It’s always dicey seeing the heroes of the first age of punk play live. The era when they broke all the rules and played to small clubs is long gone. Those that have survived haven’t exactly aged well, and that goes double for the experience of seeing them perform. Seeing the Sex Pistols was okay, but it felt like what it was: another unnecessary reunion show. Mick Jones’ band, Carbon/Silicon, felt like a sad joke; the best thing about that show was the free apple I got from the venue.
So it was with some trepidation that I went to The Crazy Donkey in Farmingdale, New York last Saturday to see The Buzzcocks. It was easy to imagine the band phoning it in — or worse, trying their hardest but showing their age. I was sure I’d enjoy myself, but figured there was a good chance this would be a boring nostalgia cash-in.
I was wrong. That these guys can still rock so hard after all these years is some kind of punk rock miracle. You could see the thrill of performance on their faces, and to watch Steve Diggle jump around and really have fun with his guitar was downright inspirational.
It was an early show, doors at 6:30, so that the venue could switch from a punk hall to a mandatory-blow-out-and-fake-tan nightclub at 11. This was probably for the best considering the presence of the older demographic. Luckily for them, though, the night did turn out feeling like a trip backwards through time. The opening band, Long Island’s Kith and Kin, has been described as having the spirit of 2002, and they brought the punk ethos. Next up were The Dollyrots, who come from California with a Joni Mitchell cover from a Kohl’s commercial and a sound that could be straight off of the Empire Records Soundtrack (1995). With the DJs spinning ’80s Two Tone and post-punk between sets, the crowd was all set for the climax of the evening.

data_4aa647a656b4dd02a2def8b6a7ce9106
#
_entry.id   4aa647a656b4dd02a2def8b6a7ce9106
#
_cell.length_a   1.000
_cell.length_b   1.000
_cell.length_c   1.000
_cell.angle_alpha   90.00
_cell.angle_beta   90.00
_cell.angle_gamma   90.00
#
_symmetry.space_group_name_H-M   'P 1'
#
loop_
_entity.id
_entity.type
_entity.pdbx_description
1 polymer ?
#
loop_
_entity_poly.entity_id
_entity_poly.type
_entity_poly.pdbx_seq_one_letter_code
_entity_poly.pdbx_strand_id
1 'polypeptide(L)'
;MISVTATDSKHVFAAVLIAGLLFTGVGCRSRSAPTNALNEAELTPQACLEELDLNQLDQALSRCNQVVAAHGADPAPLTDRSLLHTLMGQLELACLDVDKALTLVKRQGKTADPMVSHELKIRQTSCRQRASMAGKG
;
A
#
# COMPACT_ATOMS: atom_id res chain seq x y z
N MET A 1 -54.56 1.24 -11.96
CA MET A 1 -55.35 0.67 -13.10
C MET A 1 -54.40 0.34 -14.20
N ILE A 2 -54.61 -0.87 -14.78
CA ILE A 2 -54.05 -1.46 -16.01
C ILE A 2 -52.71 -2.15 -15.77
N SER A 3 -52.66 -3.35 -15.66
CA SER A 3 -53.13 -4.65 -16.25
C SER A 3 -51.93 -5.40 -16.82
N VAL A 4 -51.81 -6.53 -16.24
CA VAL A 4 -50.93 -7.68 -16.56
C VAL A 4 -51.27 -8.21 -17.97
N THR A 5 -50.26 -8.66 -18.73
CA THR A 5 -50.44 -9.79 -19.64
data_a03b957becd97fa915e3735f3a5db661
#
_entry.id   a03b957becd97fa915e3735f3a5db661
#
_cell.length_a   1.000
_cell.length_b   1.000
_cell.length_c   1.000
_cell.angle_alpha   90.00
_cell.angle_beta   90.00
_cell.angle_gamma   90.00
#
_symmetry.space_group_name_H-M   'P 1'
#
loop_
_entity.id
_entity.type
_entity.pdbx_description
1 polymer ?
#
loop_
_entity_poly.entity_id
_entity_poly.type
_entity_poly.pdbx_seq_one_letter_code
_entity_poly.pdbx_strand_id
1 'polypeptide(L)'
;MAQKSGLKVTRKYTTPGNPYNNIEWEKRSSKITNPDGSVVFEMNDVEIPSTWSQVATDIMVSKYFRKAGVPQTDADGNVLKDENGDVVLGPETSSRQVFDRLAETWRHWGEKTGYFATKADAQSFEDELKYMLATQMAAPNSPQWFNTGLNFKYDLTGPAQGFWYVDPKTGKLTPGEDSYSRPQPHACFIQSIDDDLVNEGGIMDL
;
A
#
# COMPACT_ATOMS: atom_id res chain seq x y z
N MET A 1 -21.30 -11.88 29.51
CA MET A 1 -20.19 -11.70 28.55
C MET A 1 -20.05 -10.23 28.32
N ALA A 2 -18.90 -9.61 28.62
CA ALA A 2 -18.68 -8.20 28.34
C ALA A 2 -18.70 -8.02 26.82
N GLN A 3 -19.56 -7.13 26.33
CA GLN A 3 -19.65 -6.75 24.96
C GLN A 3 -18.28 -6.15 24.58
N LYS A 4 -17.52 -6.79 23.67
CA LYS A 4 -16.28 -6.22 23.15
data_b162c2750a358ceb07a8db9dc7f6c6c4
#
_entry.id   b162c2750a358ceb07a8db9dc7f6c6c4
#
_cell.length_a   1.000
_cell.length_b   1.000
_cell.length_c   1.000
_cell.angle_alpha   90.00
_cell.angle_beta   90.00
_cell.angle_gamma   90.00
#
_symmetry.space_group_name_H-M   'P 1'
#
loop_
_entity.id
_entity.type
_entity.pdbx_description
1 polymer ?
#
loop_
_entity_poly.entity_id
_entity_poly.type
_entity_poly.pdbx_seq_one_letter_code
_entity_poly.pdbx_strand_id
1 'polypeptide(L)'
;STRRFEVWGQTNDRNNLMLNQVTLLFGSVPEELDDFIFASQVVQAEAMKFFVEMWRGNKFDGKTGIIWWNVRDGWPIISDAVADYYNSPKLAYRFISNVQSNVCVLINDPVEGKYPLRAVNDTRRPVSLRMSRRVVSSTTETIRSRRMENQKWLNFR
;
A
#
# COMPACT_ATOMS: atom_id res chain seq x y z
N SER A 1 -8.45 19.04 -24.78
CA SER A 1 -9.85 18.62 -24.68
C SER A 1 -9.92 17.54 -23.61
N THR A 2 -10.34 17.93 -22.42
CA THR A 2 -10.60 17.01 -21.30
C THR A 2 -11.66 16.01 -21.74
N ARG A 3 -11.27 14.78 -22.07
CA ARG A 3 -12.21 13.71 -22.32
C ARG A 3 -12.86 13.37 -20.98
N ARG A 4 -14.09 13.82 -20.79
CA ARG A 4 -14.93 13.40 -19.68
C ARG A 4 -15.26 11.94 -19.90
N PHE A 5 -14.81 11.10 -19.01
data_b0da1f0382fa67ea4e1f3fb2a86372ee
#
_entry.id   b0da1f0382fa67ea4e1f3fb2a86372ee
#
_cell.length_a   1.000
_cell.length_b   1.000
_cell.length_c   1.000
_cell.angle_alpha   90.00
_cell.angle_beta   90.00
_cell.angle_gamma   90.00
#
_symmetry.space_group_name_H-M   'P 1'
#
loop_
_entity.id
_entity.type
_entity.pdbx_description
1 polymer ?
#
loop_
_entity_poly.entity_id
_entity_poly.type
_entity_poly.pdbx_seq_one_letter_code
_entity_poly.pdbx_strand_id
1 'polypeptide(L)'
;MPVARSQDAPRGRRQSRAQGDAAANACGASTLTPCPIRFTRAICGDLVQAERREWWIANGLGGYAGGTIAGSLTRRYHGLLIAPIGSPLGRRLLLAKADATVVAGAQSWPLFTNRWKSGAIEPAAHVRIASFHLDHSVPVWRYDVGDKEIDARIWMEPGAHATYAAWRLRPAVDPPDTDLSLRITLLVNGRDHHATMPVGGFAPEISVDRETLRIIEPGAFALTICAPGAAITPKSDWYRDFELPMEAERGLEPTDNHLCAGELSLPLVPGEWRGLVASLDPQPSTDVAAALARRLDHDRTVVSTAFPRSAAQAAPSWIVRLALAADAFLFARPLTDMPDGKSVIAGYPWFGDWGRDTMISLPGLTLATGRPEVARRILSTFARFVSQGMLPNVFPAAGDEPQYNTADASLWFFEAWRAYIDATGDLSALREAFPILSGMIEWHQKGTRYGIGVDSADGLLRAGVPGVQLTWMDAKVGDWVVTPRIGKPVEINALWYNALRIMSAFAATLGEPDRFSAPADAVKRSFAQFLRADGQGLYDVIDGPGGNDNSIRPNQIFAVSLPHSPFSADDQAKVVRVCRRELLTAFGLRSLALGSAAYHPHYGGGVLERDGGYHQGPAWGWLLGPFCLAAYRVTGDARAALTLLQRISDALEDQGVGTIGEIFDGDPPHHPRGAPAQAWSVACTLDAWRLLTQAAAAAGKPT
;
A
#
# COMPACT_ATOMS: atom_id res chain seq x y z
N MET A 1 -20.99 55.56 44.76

And, of course, the Buzzcocks didn’t disappoint. For a band whose catalog, while extremely catchy, can be a little mild, they rocked like their lives depended on it. To watch Pete Shelley sing like he’d just made up the words the day before was a revelation, and to see Diggle play with the crowd through his guitar was pure joy. The two of them, as the remaining semi-original members, had an obvious chemistry and an infectious sense of fun.
Perhaps the most inspiring thing about the evening was the audience. Young and old alike moshed to the hits, shouting along to many of them. To see high school kids and purple mohawked fashion punks alongside respectable-looking 50-somethings really made the night. The Buzzcocks put on an amazing show, but it was the crowd, despite their differences, who kept the music alive.